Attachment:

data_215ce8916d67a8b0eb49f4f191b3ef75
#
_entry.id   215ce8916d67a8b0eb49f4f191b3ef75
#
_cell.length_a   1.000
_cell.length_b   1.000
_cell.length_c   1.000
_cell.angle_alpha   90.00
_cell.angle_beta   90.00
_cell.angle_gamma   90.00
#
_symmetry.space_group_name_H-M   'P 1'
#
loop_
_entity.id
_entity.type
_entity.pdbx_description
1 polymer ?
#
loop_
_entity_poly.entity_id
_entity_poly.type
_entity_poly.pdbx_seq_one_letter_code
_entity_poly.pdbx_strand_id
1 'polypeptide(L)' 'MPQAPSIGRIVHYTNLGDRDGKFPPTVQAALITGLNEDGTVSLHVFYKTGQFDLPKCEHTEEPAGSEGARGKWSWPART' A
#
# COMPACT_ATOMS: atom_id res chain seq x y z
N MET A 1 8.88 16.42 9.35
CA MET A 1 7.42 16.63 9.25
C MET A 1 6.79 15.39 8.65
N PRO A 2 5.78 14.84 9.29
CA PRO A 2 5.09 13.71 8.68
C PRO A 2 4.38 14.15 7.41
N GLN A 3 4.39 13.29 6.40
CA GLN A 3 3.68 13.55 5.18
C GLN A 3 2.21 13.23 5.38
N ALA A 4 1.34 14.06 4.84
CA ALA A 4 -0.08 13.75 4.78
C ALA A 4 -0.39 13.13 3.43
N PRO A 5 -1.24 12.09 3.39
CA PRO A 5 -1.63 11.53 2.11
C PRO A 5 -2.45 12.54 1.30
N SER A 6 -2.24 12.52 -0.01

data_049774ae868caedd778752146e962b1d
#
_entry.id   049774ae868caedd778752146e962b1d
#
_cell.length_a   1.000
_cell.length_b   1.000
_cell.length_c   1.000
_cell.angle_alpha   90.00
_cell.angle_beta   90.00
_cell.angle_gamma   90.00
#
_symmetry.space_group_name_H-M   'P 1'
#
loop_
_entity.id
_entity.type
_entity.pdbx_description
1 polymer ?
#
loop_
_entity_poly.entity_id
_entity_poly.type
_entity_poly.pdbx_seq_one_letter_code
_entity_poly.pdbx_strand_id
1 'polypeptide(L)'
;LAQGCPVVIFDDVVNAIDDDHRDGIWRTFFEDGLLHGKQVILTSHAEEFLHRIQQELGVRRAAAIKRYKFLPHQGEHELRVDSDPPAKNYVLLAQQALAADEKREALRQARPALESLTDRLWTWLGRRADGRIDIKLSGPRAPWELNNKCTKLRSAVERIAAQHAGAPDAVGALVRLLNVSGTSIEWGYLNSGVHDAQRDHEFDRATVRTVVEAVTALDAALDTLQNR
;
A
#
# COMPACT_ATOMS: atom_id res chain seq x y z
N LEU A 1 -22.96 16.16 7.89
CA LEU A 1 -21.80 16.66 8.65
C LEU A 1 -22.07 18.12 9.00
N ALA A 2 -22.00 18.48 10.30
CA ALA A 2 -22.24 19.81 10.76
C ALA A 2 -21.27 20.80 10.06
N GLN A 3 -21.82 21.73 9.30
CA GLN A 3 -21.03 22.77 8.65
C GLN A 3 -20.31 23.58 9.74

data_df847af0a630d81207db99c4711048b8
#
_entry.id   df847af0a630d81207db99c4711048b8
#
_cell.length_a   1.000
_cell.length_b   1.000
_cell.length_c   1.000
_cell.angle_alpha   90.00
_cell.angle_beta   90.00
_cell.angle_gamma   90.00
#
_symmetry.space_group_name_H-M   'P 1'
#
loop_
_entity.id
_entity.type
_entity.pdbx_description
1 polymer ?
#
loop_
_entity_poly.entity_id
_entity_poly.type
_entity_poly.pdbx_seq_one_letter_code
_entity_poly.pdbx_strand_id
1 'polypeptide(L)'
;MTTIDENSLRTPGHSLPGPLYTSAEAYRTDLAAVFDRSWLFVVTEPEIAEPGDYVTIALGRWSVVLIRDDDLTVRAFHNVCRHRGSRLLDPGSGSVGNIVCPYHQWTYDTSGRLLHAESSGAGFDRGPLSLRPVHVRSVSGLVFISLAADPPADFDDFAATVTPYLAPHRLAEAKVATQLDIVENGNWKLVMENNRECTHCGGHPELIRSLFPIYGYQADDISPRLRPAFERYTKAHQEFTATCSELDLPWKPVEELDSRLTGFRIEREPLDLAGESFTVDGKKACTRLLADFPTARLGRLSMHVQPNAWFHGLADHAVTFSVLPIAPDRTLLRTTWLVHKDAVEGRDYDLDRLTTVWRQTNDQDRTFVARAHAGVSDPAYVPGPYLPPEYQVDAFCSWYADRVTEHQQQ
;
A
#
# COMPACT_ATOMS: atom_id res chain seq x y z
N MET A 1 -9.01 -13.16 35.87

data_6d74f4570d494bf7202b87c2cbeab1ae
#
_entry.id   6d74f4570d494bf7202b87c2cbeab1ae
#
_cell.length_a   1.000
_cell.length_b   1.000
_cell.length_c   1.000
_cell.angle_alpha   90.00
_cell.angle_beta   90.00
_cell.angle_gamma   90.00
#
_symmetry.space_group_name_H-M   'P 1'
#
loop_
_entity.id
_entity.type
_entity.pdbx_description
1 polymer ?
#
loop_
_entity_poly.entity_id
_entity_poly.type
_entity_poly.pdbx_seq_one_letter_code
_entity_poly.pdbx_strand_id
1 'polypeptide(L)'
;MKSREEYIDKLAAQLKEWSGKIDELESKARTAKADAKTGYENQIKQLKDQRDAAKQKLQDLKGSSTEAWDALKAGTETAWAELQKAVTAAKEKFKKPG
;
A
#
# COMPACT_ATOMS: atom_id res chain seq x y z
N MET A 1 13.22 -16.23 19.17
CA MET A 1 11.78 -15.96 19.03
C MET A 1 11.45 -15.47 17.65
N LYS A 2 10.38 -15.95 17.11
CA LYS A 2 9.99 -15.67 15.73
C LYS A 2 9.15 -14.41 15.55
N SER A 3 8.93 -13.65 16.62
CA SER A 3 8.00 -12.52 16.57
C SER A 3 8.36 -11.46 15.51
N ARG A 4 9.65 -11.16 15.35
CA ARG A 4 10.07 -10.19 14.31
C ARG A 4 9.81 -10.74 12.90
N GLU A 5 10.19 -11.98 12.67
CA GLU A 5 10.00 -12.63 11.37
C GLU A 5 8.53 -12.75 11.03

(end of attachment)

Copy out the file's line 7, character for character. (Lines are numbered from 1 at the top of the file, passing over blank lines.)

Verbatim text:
_cell.length_c   1.000